It’s been three and a half years since a group of amazing women decided to create Open Heroines — a platform for every woman working in the #OpenData, #OpenGov, and #CivicTech communities. And it’s been four months (shame on me) since I found out I was the recipient of a travel grant that would allow me to participate in #IODC18 and get to know this amazing community. Christmas in September! Woohoo! And under the tree there was the fact that I would have the great experience of working in the name of diversity — not only gender diversity but also diversity related to colours, occupations, and data itself — everything we kind of miss in the Czech Republic.
It was a great opportunity to come to the table, and not only learn from those sharing best (and worst) practices in data, but also have discussions with them. Doing so made me realize just how much we take for granted in the Czech Republic, and at the same time, just how much work we still have to do. However, I came home from Buenos Aires with more new questions than answers, the most important of which were:
Who exactly are we opening data for? And why are we still not opening it for women?
One of the speakers at #IODC18, Emma Prest from DataKind UK, said that the world is becoming more complex and therefore, we have to have a complex view of the world. So, I am left wondering — why are we still lacking a real focus on making women — who constitute half of the population — become part of the world we want to understand? Most available data is not gender disaggregated, and there’s a lack of data dedicated to issues that focus on women, such as women’s empowerment, unpaid work, healthcare, vulnerable groups, etc. If we did collect — and use — all of this this data, we could not only find better, more effective solutions, but we would be able to learn the real sources of the problem.
So what’s the issue, and why haven’t we focused on this yet? #IODC18 put forward many examples of how much you can achieve and change when you actually collaborate with the government. However, there are a few “buts” to this claim. Let me illustrate this with one example from the Czech Republic.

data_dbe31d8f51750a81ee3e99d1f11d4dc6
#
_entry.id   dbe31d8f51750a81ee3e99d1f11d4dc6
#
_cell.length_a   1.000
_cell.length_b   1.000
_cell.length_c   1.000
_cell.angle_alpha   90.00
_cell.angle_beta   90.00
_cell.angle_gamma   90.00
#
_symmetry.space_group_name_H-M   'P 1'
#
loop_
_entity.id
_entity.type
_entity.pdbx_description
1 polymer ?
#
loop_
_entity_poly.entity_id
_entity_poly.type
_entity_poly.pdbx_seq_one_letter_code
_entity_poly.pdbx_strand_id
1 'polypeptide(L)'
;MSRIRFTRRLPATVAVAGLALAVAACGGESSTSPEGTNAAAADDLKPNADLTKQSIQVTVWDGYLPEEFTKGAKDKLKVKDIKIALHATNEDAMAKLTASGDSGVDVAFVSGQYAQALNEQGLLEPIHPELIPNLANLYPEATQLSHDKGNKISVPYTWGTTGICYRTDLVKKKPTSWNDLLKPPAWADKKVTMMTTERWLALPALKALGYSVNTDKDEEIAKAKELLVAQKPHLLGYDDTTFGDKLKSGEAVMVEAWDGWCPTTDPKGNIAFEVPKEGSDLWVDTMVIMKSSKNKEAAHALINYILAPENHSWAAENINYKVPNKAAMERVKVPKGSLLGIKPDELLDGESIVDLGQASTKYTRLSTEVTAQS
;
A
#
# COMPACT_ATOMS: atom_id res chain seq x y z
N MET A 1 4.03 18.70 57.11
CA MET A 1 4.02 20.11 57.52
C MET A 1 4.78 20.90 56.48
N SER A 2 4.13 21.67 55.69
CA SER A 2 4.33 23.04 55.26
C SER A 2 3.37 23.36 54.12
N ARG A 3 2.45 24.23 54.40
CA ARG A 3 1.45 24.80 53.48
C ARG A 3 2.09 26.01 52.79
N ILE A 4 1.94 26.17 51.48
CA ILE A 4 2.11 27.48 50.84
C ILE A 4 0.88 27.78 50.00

It’s been a few years since Jarmila Hnilicova, biologist, woman, mother, and current activist tried to open data about childbirths in Czech hospitals. Sounds easy, right? Unfortunately, it was not as smooth as one might think. Although the Ministry of Health has repeatedly claimed that the Czech Republic has one of the world’s most advanced healthcare systems, for years it has prevented the publication of data on gynaecological and obstetric care that are not anonymous — not related to specific names of hospitals. The problem is that, according to anonymous data, the differences in maternal and neonatal health outcomes between Czech hospitals are enormous. In some hospitals, only 8% of women leave without vaginal injury, while in others, the number is 80%. Therefore, future mothers or fathers are not able to make informed choices about healthcare and do not even receive the most basic information about care in maternity hospitals.
We know this because similar data were published a few years ago, but because of pressure from maternity hospitals and insurance companies, data were withdrawn. The reason? The number of women interested in health care in facilities with a high percentage of birth interventions decreased. (Who would have guessed, right?) At #IODC18, we talked about how if you combine civil society actors, government, and technology, an amazing societal change can happen.
But what happens when there’s no government that’s willing to collaborate with you? And what do you do if the data you’re trying to open doesn’t match political priorities?
This realization requires a call to action — it’s up to us, Open Heroines, to spread the message. It’s not going to be easy. There are only a few of us women in the Czech data community, and the combination of women and technology is still somehow not a common thing here. According to the Women in Tech Index, the percentage of women working in the Czech information and communication technology sector out of the overall labour force is only 11%, even though women account for almost 45% of the workforce in the economy. Moreover, the pay gap in technology is about 32.5%. That’s not really an environment where more and more women will/can become knowledgeable on the power of technology and data literacy.
Data can strongly shape policies, change funding strategies, and influence public discourse. To be successful, we “simply” have to learn how to communicate the value of connecting data, openness, technology, and participation to stakeholders and citizens, so that we can build a stable system of constituencies. Until we are able to collaborate openly among all of these groups, we won’t be able to close the gap in gender data, make informed choices, or ultimately have a healthier society.
The future is open. Let’s make it open for everyone. Because we’re worth it. All of us.